As a follow-up to my earlier blog post, I thought I should show some more examples or successes and problems in imaging mites.
The problem in the Diplothyrus image is depth of field. The marginal areas of this mite are out of focus.
The LT-SEM image of Excelsotarsonemus shows what great depth of field can do. Note the blobs of fungus stuck on this mite. They are vectors of specific fungi.
Stacked imaging with Differential Interference Contrast illumination works very well with well sclerotized mites. It generates nice images of cuticular patterns.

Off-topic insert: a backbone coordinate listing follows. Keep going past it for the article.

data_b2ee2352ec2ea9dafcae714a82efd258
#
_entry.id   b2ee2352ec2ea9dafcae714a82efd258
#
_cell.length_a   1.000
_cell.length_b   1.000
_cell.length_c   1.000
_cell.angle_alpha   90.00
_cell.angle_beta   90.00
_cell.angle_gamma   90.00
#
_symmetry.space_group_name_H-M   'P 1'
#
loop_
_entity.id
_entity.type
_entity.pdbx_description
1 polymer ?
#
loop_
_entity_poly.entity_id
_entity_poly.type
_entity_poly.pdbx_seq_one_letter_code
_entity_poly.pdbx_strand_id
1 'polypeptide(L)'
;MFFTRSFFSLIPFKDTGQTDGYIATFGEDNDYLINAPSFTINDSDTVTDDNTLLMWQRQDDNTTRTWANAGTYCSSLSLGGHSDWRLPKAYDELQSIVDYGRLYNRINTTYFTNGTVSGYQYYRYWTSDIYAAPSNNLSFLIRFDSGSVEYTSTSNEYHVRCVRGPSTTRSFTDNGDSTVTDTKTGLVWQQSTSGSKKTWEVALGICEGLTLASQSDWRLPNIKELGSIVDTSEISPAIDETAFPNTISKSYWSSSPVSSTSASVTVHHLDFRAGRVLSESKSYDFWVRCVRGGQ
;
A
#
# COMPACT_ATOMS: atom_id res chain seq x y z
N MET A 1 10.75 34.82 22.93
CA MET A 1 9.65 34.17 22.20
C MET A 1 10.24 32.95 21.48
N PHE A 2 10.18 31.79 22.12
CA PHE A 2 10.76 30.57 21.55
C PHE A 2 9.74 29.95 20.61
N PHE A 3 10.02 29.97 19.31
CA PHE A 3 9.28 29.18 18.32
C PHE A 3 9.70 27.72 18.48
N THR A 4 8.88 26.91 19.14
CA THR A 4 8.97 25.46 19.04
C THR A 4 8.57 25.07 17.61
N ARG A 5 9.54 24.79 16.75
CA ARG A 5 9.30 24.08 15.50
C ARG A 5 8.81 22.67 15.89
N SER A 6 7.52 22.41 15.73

The technique can work well on poorly sclerotized mites, but in this case one has to worry about avoiding imaging structures from the other side.
The Trichocylliba images are a good example of what happens with stacked images to 3-dimensional structure. These mites are as high as they are long, but the images do not show that. Adding lateral images would solve it, but that proved very tricky with these mites.
Just for fun, a partial slice though the mouthparts of this Oudemansicheyla shows some of the power of Confocal microscopy (image courtesy of Sam Bolton and Gary Bauchan).
About the Author: Dr. Hans Klompen is professor in the Department of Evolution, Ecology and Organismal Biology and Director of the Ohio State University Acarology Collection.